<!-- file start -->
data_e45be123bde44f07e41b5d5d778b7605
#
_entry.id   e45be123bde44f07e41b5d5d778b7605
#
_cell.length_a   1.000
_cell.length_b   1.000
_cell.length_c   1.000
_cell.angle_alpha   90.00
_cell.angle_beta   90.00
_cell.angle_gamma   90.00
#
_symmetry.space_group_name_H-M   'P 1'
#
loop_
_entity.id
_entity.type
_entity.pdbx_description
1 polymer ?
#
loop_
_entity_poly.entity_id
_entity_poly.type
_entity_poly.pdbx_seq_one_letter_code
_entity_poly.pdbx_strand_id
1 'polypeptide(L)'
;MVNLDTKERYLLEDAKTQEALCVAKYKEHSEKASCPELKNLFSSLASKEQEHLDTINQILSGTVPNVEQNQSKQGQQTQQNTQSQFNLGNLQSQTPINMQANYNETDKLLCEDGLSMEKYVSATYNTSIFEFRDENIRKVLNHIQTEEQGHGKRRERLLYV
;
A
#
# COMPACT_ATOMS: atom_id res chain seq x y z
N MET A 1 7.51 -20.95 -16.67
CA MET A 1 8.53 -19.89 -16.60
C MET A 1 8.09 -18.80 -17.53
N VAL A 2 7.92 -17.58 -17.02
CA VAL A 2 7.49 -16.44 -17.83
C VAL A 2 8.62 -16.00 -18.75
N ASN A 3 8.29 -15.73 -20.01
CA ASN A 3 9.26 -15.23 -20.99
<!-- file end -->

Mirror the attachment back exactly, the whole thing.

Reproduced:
data_e45be123bde44f07e41b5d5d778b7605
#
_entry.id   e45be123bde44f07e41b5d5d778b7605
#
_cell.length_a   1.000
_cell.length_b   1.000
_cell.length_c   1.000
_cell.angle_alpha   90.00
_cell.angle_beta   90.00
_cell.angle_gamma   90.00
#
_symmetry.space_group_name_H-M   'P 1'
#
loop_
_entity.id
_entity.type
_entity.pdbx_description
1 polymer ?
#
loop_
_entity_poly.entity_id
_entity_poly.type
_entity_poly.pdbx_seq_one_letter_code
_entity_poly.pdbx_strand_id
1 'polypeptide(L)'
;MVNLDTKERYLLEDAKTQEALCVAKYKEHSEKASCPELKNLFSSLASKEQEHLDTINQILSGTVPNVEQNQSKQGQQTQQNTQSQFNLGNLQSQTPINMQANYNETDKLLCEDGLSMEKYVSATYNTSIFEFRDENIRKVLNHIQTEEQGHGKRRERLLYV
;
A
#
# COMPACT_ATOMS: atom_id res chain seq x y z
N MET A 1 7.51 -20.95 -16.67
CA MET A 1 8.53 -19.89 -16.60
C MET A 1 8.09 -18.80 -17.53
N VAL A 2 7.92 -17.58 -17.02
CA VAL A 2 7.49 -16.44 -17.83
C VAL A 2 8.62 -16.00 -18.75
N ASN A 3 8.29 -15.73 -20.01
CA ASN A 3 9.26 -15.23 -20.99